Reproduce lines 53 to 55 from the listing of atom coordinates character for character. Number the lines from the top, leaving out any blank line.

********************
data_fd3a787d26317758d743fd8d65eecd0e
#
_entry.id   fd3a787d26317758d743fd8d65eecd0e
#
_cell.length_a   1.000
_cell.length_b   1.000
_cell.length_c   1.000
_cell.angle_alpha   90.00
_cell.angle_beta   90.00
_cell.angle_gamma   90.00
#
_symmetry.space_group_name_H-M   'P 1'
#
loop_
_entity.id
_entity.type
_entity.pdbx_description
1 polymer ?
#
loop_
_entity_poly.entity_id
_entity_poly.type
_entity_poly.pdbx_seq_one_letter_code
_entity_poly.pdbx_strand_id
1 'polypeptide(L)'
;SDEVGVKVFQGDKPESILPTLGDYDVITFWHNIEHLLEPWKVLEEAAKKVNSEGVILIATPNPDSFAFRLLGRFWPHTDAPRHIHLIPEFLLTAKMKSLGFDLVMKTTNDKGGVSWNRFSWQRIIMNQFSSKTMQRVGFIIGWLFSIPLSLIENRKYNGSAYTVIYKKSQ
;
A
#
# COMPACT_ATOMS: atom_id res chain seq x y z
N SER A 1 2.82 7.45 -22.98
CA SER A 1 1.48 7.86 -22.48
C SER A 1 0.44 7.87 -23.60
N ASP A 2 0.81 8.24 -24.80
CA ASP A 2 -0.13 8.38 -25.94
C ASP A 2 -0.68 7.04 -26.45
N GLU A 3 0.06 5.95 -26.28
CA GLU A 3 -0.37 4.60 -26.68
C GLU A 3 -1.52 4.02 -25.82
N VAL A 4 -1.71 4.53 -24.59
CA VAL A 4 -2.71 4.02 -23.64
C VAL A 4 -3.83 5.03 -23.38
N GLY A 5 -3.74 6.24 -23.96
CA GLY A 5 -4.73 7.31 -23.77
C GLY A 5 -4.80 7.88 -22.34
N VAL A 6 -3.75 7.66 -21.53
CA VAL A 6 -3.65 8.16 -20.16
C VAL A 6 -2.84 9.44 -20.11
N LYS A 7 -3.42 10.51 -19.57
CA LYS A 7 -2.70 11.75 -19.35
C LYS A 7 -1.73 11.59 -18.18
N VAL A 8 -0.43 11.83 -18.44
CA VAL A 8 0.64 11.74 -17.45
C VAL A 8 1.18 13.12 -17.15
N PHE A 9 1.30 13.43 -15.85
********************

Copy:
CA VAL A 8 0.64 11.74 -17.45
C VAL A 8 1.18 13.12 -17.15
N PHE A 9 1.30 13.43 -15.85